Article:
Vail, partners seeking a way to not build at Booth Heights |

Vail, partners seeking a way to not build at Booth Heights

If the town and partners can replace already approved units, East Vail site won't be built

Building more units near the Middle Creek Village apartments is one of the options to the Booth Creek housing plan being examined by town of Vail officials.
Coughlin Property Management
What’s Booth Heights? Vail’s Planning and Environmental Commission in 2019 approved a development plan for Booth Heights, a 23.3-acre parcel just north of the Interstate 70 interchange. The Vail Town Council in 2019 upheld that decision. The plan includes:
  • 5.4 acres for housing.
  • 30 deed-restricted apartments.
  • 19 deed-restricted townhomes.
  • 12 free-market townhomes.

As alternatives develop for replacing the Booth Heights project in East Vail, it’s becoming less likely the parcel in East Vail will be developed.

Town officials since January have been talking with Vail Resorts, the property owner, and Triumph Development, which has a purchase contract on the 23.3-acre parcel in East Vail.

That search, along with discussions with Vail Resorts and Triumph, has led to a plan to replace the housing units proposed for Booth Heights, and a search for other possible sites for workforce housing.

A recent memo to the Vail Town Council mentioned that the parcel remains owned by Vail Resorts and has a current approval. That got the attention of some opponents of the plan, who worried that the project might be built even if alternatives are found.

That isn’t the case.

No Booth Heights, if…

Vail Town Manager Scott Robson said, in short, that if an alternative to Booth Heights can be agreed upon, the Booth Heights project won’t be built.

That agreement, which would be between the town, Vail Resorts and Triumph, would have to provide at least as much workforce housing as the Booth Heights plan, and would have to be mostly move-in ready by November or December of 2022.

At this point, the most likely site for a Booth Heights replacement is a town-owned parcel adjacent to the Middle Creek Village apartments. That site is currently occupied by the Children’s Garden of Learning child care facility.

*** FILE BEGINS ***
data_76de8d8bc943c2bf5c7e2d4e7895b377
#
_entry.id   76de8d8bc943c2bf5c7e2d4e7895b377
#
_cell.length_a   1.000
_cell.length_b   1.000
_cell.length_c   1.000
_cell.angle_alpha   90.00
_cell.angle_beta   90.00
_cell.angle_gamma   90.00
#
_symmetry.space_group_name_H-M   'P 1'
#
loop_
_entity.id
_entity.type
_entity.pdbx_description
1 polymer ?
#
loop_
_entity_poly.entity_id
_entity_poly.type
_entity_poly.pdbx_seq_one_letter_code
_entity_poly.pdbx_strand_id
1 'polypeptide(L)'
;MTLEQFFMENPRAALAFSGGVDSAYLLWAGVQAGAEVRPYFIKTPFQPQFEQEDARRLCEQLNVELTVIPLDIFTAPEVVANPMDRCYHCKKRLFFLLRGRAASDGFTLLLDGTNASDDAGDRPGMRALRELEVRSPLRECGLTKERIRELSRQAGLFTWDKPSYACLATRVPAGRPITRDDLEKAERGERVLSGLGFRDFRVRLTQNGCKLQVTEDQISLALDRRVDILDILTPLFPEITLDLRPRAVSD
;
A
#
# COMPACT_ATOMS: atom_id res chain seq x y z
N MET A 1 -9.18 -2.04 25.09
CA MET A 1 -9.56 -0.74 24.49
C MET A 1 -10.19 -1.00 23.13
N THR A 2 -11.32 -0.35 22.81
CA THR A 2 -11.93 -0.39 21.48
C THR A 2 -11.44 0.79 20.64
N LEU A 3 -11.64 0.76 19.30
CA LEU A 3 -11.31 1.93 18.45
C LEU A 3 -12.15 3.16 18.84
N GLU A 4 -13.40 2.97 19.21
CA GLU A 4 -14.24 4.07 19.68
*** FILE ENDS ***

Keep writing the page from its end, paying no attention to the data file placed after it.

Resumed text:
At this point, that facility would move to a proposed third floor atop the Vail Gymnastics Center. That prospect doesn’t thrill facility managers and parents, who worry about putting small children on a rooftop playground.

“We’re really trying to work with (the Children’s Garden of Learning), to understand their needs,” Vail Town Councilmember Kim Langmaid said.

Langmaid said she and other councilmembers are seeking a “win-win-win” solution for housing, child care, and the environment around the Booth Heights site. East Vail north of Interstate 70 is winter range for a herd of bighorn sheep. The fate of that herd was a cornerstone of opposition to the Booth Heights plan.

“I think we’ve been working very hard,” Langmaid said. “All the council is on board with this path. It’s not easy, and it doesn’t make everybody happy. But I think we can have a better outcome.”

Enhancing habitat essential

While replacing the units at Booth Heights is the first priority, a plan to enhance the wildlife habitat runs a very close second. That plan is expected to cover roughly 4,500 acres and requires approvals and cooperation from the U.S. Forest Service and Colorado Parks and Wildlife. Given the involvement of the Forest Service, it’s going to take some time to get that plan finalized.

East Vail resident Anne Esson has been a critic of the Booth Heights plan, and was one of the first to raise the alarm when it appeared that project might still be in the town’s plans.

Esson said she was relieved to hear from Robson, and hoped that the Booth Heights property won’t be built.

“We’re going to be watching very carefully,” she said.

While replacing Booth Heights’ housing and habitat restoration are the top items on the town’s to-do list, the search for housing alternatives has also included a close look at other parcels in town, both town-owned and private property.

One of those sites is the west side of the Timber Ridge apartments. The east side of the roughly 10-acre parcel is now the Lions Ridge apartments. The west side remains and is ripe for redevelopment.

But, Robson said, nothing will happen at Timber Ridge until the units to replace Booth Heights are move-in ready, saying that site will be secondary to at least one project to be built first.

“We want to make sure residents have a great landing site if they’re currently living in a space that’s going to be redeveloped,” Robson said.

Vail Daily Business Editor Scott Miller can be reached at

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